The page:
Cantlay wins match of summer at U.S. Am

Patrick Cantlay during the Round of 32 at the U.S. Amateur.

Patrick Cantlay during the Round of 32 at the U.S. Amateur.

ERIN, Wis. – Even Patrick Cantlay fist-pumped. That’s all you need to know about his second-round match at the U.S. Amateur.

Cantlay’s success this summer has been attributed in part to his stoic nature, but even he had to emote after holing a 30-foot eagle putt on the 19th hole against Russell Henley. That stroke seemed to clinch the seesaw match in Cantlay’s favor.

Then Henley matched him with a 20-footer of his own. Cantlay clinched the match with par two holes later after Henley’s impressive day ended with an uncharacteristic mistake.

“That’s the most emotion I think I’ve ever shown on the golf course, for sure,” Cantlay said. “It was that kind of match.”

Henley was in the fairway on the third extra hole, gap wedge in hand. Cantlay had an awkward lie in the left rough. Henley, hitting first, flew his shot about 15 yards too far, his ball landing in native grasses left of the green. Cantlay couldn’t capitalize, at least not immediately, knocking his approach into a bunker fronting the green. Henley hacked out to 20 feet. Cantlay hit to 6 feet. He made after Henley missed. Match over.

“I knew it was going to be my hardest match,” Henley said. “I’m not going to beat myself up too bad. I feel like I fought pretty hard.”

They halved four holes with birdie – Nos. 1, 7, 12 and 15 – and the first extra hole with eagle.

Cantlay’s reward for beating Henley? A third-round match with Tom Lewis, the English amateur who held the 18-hole lead at this year’s Open Championship. Lewis has advanced this far despite struggling with his driver this week. His match against Cantlay will showcase two amateurs who’ve had success in majors this summer, and preview a potential Walker Cup match.

There’s still much uncertainty surrounding the U.S. Walker Cup team – three roster spots remain to be filled this week – but this match proved one thing to captain Jim Holtgrieve, who watched its closing holes: he has two tough competitors in Cantlay and Henley.

They’re two players who’ve shown their ability to withstand pressure in pro events. Henley won a Nationwide Tour event this year and was 16th in the 2010 U.S. Open. Cantlay finished in the top-25 in four PGA Tour starts, including the U.S. Open. Combined, they would’ve earned more than $600,000 this year if they were professionals.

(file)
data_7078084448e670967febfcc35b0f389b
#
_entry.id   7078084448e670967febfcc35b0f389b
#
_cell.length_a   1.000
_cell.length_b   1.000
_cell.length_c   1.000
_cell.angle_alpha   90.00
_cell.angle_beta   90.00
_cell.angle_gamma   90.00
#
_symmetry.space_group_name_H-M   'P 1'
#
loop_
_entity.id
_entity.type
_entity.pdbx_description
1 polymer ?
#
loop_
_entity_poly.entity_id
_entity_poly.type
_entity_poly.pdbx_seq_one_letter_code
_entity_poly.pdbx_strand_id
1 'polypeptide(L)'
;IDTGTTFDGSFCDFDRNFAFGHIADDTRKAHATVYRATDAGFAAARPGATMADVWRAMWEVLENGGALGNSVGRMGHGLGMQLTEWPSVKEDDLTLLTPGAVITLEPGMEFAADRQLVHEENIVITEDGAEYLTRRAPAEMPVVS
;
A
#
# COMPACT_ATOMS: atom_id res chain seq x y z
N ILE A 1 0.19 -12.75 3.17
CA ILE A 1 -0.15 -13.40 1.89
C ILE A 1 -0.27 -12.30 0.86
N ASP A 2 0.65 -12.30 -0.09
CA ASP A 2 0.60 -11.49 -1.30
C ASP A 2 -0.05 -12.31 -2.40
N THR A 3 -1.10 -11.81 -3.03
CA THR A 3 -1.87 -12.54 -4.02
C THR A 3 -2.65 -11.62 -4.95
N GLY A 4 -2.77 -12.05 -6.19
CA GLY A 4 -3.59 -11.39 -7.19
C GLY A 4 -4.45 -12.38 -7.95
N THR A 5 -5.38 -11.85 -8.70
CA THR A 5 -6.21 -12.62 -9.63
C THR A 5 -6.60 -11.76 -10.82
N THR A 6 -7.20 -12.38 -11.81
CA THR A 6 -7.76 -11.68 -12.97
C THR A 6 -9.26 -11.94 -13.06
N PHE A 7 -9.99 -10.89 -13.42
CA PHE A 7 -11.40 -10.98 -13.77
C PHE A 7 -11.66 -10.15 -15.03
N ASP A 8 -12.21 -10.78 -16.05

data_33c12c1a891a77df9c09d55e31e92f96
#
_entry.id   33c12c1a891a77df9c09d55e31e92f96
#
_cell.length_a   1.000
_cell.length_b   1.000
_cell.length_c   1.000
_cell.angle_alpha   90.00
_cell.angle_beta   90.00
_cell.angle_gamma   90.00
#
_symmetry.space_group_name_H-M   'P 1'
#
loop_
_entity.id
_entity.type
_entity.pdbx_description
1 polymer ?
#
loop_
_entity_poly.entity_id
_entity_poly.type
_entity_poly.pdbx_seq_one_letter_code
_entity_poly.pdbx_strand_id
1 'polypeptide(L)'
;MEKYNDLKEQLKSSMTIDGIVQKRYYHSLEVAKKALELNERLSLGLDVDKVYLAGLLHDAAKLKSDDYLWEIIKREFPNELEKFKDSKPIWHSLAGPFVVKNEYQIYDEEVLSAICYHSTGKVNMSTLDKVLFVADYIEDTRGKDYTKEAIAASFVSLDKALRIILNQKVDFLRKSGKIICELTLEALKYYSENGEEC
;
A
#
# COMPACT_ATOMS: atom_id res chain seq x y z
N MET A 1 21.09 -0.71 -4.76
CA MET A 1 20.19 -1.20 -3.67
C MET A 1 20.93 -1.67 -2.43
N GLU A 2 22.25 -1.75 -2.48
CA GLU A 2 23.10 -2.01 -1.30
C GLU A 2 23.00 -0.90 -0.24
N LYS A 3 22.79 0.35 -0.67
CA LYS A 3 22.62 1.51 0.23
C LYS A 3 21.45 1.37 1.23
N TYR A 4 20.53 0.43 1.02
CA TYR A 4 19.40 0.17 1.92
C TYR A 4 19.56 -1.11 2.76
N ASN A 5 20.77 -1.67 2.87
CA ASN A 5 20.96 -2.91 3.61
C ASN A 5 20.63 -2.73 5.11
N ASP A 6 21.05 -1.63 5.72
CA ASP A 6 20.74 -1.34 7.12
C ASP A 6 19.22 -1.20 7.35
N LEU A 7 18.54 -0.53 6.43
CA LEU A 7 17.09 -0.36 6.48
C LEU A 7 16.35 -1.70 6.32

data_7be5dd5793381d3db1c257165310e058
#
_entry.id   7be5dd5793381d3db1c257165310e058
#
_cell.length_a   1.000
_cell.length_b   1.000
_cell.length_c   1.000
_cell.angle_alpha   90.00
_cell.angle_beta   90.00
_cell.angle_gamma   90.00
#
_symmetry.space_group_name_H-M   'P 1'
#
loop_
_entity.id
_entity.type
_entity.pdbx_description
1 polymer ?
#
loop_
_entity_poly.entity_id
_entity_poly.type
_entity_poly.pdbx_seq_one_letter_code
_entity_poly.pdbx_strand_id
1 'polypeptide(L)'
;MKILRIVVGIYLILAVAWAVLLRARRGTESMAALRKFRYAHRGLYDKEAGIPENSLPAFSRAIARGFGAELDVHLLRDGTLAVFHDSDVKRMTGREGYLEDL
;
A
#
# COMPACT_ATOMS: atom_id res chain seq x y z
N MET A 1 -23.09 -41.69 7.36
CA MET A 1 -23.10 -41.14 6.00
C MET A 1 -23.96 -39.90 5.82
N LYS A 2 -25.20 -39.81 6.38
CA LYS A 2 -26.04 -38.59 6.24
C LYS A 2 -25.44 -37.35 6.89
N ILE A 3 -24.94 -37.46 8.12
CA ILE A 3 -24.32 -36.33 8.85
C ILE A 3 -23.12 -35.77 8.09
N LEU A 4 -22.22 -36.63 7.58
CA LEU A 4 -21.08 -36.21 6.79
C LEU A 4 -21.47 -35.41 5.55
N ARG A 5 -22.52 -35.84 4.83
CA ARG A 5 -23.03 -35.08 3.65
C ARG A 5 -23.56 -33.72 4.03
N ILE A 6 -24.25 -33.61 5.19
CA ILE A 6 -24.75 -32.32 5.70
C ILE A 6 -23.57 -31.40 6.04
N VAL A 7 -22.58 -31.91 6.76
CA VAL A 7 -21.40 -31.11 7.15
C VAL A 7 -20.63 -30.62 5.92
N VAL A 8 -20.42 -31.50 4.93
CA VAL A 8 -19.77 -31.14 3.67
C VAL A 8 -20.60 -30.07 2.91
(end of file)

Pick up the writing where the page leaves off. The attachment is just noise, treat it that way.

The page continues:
As amateurs, though, they’ve earned $0. Cantlay’s pro finishes are impressive, but there’s no prize bigger for a player at his level than the Havemeyer Trophy, which is awarded to the U.S. Amateur champion. Cantlay was a semifinalist at the 2010 U.S. Amateur, losing to eventual champion Peter Uihlein. He’s four matches away from winning this year.

Cantlay’s run at Erin Hills looked like it was going to end Thursday. He was 2 down with two to play after Henley holed a 16-foot birdie putt on the par-3 16th. Both players came up short on the par-4 17th. Cantlay holed his straightforward chip, and Henley was unable to match.

Henley found trouble with his tee shot on the par-5 18th and had to hack out of the fescue. Cantlay had just 6-iron for his second shot, two-putting from 20 feet to extend the match.

When Cantlay won the 21st hole, it was the first time he led the match since the fourth hole. Henley birdied Nos. 5, 6 and 7 to take a 1-up lead. Henley’s bogey on the par-4 10th, where he missed a 3-foot par putt, evened the match. Cantlay drove into trouble on No. 11 and lost that hole. They halved the next with birdie putts inside 5 feet. They also halved with birdies at the par-4 15th, which was moved up to 249 yards (Henley missed an 8-foot eagle putt). Henley’s birdie on the 16th was his third in his past five holes. He had seven birdies and an eagle in the match.

Henley suffered from a bloody nose, the result of nose injuries during his high-school basketball career, on the back nine, plugging it with tissue. He looked like a boxer between rounds. He’d been able to keep Cantlay at bay for most of their tussle, but couldn’t endure one final blow.

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